5. Predictive scheduling –The California Fair Scheduling Act requires certain businesses with more than 500 California employees (including electronic and tech retailers, grocery stores, restaurants, and franchises)

7. Health grades – expect stricter point deductions for restaurant health grades.

8. Tip Pooling – Labor Code Section 351 prohibits employers and their agents from sharing in or keeping any portion of a gratuity left for or given to one or more employees by a patron. Furthermore it is illegal for employers to make wage deductions from gratuities, or from using gratuities as direct or indirect credits against an employee’s wages. The law further states that gratuities are the sole property of the employee or employees to whom they are given. “Gratuity” is defined in the Labor Code as a tip, gratuity, or money that has been paid or given to or left for an employee by a patron of a business over and above the actual amount due for services rendered or for goods, food, drink, articles sold or served to patrons.

9. Wage disparity – California employers should review the compensation paid to their employees to make sure that workers of a particular race, ethnicity or gender are not being paid more for the same work than employees of another race, ethnicity or gender unless the employer can show that the disparity is fully justified by factors unrelated to membership in the protected class. It is also worth noting that law prohibits retaliating against an employee for discussing his or her salary or the salary of others or for asking about the salary of others.

10. LGBTQ workplace rights – California is now the first state in the country to require that all single user bathrooms be gender neutral. This means that all single user bathrooms must be identified as all gender. This new law applies to restrooms in all businesses and places of public accommodation.

11. Criminal history disclosure – The Los Angeles City Council has approved an ordinance that prohibits employers from asking applicants whether they have a criminal record until a conditional offer has been made to the applicant. Once an offer has been made, the employer may ask about the potential employee’s criminal record. The policy requires any employer that decides not to hire a person because of a criminal record to provide a reason for the decision.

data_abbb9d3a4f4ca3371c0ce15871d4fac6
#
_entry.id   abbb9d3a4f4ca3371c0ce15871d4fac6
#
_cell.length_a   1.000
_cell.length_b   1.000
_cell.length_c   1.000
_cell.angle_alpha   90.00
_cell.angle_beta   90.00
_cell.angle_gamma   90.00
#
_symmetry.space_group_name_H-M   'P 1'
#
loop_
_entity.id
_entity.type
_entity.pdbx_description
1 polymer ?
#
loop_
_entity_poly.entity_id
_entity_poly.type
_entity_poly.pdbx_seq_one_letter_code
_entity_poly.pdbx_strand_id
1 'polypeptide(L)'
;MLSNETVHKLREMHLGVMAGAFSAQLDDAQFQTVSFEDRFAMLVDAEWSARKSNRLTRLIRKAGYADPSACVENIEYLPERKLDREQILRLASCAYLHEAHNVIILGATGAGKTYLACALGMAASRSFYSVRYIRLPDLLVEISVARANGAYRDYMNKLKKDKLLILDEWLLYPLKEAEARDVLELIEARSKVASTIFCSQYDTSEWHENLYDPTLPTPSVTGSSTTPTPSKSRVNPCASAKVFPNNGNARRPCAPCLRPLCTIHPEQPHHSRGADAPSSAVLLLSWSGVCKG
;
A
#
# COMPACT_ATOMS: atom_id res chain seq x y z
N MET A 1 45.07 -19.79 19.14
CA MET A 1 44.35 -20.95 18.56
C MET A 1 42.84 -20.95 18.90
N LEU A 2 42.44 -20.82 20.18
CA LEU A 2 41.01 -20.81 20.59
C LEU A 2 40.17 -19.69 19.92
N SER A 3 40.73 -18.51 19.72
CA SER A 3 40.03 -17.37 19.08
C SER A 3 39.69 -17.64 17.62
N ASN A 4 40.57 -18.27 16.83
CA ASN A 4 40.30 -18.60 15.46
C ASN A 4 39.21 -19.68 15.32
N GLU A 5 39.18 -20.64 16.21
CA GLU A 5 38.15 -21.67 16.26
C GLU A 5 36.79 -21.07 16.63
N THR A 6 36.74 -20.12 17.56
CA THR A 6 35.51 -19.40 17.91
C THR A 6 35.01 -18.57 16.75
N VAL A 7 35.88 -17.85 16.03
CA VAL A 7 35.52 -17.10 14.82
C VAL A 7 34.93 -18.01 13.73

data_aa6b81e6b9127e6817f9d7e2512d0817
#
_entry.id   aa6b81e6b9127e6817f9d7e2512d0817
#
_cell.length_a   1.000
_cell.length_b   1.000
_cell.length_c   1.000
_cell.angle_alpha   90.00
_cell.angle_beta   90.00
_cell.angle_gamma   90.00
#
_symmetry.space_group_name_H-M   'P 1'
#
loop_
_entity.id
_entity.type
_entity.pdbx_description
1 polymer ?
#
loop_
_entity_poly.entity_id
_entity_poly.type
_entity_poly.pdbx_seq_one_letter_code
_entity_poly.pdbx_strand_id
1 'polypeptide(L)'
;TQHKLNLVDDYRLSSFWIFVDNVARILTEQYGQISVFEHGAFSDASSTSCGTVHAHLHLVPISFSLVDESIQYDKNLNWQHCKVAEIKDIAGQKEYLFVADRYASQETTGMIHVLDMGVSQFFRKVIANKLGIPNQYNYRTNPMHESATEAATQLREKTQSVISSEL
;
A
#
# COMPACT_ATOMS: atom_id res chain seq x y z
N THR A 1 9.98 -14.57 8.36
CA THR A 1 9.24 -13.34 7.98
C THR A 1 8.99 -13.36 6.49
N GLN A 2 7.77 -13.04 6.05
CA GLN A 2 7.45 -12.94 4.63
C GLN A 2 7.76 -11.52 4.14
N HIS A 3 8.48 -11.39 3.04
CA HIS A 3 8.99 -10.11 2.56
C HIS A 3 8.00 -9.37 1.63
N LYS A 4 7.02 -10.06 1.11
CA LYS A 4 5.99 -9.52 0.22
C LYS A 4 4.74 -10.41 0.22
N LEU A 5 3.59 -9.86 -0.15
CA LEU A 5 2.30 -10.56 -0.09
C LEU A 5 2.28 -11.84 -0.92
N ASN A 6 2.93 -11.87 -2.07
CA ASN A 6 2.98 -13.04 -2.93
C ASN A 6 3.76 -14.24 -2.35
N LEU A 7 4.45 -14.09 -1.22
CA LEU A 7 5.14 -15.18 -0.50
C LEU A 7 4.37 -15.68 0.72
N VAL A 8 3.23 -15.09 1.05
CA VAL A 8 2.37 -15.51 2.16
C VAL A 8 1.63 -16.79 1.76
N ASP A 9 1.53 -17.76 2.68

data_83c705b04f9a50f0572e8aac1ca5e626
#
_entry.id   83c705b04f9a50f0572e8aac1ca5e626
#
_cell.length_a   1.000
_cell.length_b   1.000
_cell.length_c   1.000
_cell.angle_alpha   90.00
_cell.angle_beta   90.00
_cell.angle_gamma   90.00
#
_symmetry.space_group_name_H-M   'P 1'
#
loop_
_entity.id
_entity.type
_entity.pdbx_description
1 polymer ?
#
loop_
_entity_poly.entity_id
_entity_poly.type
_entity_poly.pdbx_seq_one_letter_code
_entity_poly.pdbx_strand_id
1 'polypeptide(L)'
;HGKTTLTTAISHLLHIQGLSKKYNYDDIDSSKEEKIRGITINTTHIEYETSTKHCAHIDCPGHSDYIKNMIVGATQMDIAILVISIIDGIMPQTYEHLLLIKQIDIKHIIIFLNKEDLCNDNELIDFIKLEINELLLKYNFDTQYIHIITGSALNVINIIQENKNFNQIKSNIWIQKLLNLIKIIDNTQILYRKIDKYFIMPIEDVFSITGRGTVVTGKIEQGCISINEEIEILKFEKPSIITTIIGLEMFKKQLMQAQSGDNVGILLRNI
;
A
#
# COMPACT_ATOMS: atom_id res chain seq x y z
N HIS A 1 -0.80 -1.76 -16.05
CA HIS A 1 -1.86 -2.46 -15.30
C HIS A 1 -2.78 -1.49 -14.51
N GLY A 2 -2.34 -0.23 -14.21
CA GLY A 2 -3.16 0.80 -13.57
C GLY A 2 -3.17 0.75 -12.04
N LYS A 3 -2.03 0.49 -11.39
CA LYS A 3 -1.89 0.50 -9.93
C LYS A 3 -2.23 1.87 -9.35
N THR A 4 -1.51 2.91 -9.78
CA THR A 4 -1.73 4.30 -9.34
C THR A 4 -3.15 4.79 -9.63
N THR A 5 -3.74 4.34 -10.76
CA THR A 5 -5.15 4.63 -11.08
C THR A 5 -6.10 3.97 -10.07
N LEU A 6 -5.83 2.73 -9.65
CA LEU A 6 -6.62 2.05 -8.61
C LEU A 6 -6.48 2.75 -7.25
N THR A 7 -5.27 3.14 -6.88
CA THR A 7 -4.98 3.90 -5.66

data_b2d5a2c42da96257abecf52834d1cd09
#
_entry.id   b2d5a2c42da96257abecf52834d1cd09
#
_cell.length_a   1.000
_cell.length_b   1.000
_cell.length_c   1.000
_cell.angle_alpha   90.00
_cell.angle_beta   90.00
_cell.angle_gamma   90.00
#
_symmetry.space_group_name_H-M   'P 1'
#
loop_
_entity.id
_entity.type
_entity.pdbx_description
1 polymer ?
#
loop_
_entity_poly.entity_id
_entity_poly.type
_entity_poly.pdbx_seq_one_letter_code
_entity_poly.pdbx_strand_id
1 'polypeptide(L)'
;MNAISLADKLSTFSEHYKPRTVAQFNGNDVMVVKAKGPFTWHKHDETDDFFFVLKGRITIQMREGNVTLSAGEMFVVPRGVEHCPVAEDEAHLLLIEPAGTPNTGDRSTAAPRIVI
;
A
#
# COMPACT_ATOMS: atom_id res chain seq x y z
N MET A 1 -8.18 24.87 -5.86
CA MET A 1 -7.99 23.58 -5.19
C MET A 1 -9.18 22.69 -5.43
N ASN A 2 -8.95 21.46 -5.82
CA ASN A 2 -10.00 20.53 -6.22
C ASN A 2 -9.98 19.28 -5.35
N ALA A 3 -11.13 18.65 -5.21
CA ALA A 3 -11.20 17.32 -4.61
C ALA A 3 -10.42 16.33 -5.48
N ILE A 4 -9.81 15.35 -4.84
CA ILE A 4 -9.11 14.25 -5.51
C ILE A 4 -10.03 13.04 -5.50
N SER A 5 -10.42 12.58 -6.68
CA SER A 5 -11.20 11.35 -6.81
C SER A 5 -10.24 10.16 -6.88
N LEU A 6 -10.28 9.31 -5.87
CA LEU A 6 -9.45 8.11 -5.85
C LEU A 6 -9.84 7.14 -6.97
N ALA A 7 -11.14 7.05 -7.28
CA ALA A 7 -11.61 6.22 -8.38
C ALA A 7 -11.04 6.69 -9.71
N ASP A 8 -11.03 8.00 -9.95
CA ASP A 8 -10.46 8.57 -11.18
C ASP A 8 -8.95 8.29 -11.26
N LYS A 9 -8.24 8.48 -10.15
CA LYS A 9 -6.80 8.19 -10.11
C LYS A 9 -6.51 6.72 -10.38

Should I Consult an Attorney?
An attorney can help you meet all the deadlines and fulfill requirements needed to open a restaurant. He or she may also be able to help you decide which legal issues are most pertinent to your business, and work though possible strategies for the best legal protection.

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4 Common Types Of Small Business Litigation Suits

4 Common Types Of Small Business Litigation Suits

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While big corporations and companies get sued fairly regularly, small businesses are liable these days as well. Small business litigation suits are more common than people think, and they can have serious consequences for the companies involved, including costing huge amounts in legal fees and settlement costs, tainting professional reputations, and taking up valuable time and effort. If you own a small business, be sure to safeguard your company from these four common small business litigation suits:

  1. Breach of contract – Contracts often come with fine print, and if one or more parties violate any of these fine-print terms, a lawsuit can ensue and a small business can owe thousands of dollars in things like court fees and settlement costs.
  2. Debt litigation – If a business doesn’t settle their accounts, pay their bills, or pay vendors and merchants, those parties can choose to file suit so that they can collect on the debts owed to them. Alternately, a small business can also choose to sue customers or vendors who refuse to pay them.
  3. Wrongful termination – If an employer or organization fires an employee without due cause, they can be sued for wrongful termination. Termination can also be wrongful if the employee was discriminated or retaliated against, or if the company didn’t follow its own termination processes and procedures.
  4. Workplace injury – Although some workplace injuries can be settled through worker’s compensation, the employee may seek compensation in another way if the business doesn’t carry worker’s comp insurance. This is often done through a lawsuit, which can garner the injured worker funds for pain, suffering, lost time from work, permanent disability, and medical bills.

Small Business Litigation

If your company is facing small business litigation suits like the ones above, don’t go through it alone. Contact McElfish Law Firm today at (310) 659-4900 to enlist the help of a professional and experienced small business attorney.

Disclaimer: The information in this blog post is provided for general informational purposes only, and may not reflect the current law in your jurisdiction. No information contained in this post should be construed as legal advice from McElfish Law Firm or the individual author, nor is it intended to be a substitute for legal counsel on any subject matter. No reader of this post should act or refrain from acting on the basis of any information included in, or accessible through, this post without seeking the appropriate legal or other professional advice on the particular facts and circumstances at issue from a lawyer licensed in the recipient’s state, country or other appropriate licensing jurisdiction.